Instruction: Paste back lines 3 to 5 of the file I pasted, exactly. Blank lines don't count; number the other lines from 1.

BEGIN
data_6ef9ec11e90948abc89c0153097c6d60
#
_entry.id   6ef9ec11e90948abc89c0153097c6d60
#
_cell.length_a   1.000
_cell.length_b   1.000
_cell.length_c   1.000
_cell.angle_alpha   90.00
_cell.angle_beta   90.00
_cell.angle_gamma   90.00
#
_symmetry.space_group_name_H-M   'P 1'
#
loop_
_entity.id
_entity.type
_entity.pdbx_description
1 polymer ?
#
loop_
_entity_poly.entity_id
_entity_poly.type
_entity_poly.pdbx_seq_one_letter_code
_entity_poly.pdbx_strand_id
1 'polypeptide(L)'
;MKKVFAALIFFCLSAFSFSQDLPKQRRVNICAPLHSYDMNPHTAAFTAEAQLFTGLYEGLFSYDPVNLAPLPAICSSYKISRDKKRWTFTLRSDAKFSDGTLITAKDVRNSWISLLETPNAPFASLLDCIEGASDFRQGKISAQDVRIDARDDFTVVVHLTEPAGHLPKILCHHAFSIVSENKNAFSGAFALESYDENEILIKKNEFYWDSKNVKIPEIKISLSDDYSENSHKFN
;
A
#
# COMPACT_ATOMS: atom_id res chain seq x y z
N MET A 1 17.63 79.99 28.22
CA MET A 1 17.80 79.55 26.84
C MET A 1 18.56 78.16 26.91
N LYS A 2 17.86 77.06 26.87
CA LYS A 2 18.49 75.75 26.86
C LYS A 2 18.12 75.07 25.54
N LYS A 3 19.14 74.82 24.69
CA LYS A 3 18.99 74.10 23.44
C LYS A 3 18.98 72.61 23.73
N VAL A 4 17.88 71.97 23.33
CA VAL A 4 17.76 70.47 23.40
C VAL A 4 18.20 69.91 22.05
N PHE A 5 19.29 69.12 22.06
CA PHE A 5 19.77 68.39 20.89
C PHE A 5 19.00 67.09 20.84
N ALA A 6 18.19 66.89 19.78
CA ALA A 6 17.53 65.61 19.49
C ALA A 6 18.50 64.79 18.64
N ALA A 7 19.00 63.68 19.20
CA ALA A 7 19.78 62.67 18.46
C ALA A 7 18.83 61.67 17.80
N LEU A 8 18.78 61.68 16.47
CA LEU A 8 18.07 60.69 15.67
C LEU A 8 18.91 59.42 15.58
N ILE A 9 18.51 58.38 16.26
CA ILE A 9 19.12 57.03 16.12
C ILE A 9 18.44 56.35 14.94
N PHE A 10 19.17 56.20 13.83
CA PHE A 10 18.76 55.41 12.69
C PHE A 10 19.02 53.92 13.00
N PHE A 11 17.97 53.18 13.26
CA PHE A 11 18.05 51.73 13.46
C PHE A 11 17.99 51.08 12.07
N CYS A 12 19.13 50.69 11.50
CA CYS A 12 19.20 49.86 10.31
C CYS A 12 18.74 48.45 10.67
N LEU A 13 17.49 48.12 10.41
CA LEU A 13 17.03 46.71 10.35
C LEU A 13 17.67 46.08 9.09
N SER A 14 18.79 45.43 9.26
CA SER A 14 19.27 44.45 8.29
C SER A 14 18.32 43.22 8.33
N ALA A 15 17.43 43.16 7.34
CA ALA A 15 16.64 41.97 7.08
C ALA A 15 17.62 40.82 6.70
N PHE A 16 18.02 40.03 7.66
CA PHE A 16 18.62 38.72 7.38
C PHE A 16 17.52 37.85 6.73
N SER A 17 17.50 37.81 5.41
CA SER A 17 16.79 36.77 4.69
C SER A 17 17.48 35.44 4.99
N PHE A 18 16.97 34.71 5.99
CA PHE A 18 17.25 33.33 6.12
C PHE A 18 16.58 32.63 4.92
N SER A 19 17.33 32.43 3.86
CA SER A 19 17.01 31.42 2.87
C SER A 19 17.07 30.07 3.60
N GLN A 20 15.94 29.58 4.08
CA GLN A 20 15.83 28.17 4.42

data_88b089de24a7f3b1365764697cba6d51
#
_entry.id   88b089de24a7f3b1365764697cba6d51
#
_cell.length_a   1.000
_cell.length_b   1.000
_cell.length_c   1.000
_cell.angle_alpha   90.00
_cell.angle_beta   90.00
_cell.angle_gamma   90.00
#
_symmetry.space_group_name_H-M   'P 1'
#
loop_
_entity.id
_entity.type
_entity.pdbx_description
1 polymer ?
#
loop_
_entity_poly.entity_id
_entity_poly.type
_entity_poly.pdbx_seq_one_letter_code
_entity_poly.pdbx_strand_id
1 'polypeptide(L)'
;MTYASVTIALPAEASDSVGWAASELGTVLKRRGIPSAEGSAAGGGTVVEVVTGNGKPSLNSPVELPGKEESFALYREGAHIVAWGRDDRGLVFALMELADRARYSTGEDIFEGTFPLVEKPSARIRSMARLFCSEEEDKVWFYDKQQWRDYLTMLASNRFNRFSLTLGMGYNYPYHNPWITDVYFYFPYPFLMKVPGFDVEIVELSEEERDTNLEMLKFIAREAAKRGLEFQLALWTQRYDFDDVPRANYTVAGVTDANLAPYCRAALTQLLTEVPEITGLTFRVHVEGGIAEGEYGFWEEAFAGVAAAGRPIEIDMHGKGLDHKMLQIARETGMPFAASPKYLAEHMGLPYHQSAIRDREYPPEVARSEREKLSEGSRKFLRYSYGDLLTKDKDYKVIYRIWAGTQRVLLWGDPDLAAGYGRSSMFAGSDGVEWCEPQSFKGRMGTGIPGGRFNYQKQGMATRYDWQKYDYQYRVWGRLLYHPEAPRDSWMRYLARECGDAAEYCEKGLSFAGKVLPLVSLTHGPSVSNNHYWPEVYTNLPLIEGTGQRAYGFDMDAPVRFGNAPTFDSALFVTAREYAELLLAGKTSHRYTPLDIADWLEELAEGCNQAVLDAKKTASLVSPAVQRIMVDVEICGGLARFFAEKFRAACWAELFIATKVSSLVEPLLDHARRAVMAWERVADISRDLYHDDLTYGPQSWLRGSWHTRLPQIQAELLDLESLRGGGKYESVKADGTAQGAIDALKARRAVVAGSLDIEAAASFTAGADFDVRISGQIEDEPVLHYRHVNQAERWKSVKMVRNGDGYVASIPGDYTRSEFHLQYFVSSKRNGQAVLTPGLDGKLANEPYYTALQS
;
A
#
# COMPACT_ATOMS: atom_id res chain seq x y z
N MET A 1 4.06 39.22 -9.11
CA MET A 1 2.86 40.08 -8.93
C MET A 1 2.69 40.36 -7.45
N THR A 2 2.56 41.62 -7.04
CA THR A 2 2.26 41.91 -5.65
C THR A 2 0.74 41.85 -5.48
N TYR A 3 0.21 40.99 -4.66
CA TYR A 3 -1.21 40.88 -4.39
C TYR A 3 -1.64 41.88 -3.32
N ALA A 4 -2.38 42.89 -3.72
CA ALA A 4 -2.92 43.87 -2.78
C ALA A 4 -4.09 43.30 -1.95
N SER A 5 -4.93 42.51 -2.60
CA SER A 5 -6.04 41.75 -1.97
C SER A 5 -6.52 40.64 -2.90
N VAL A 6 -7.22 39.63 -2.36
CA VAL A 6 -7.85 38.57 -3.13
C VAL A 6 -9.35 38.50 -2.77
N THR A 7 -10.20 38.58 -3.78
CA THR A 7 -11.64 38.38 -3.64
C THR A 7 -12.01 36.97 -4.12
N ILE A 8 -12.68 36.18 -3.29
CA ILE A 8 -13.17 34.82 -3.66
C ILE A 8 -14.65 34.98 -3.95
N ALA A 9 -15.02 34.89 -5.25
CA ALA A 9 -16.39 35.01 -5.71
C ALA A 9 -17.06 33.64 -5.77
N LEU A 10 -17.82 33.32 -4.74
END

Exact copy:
_entry.id   6ef9ec11e90948abc89c0153097c6d60
#
_cell.length_a   1.000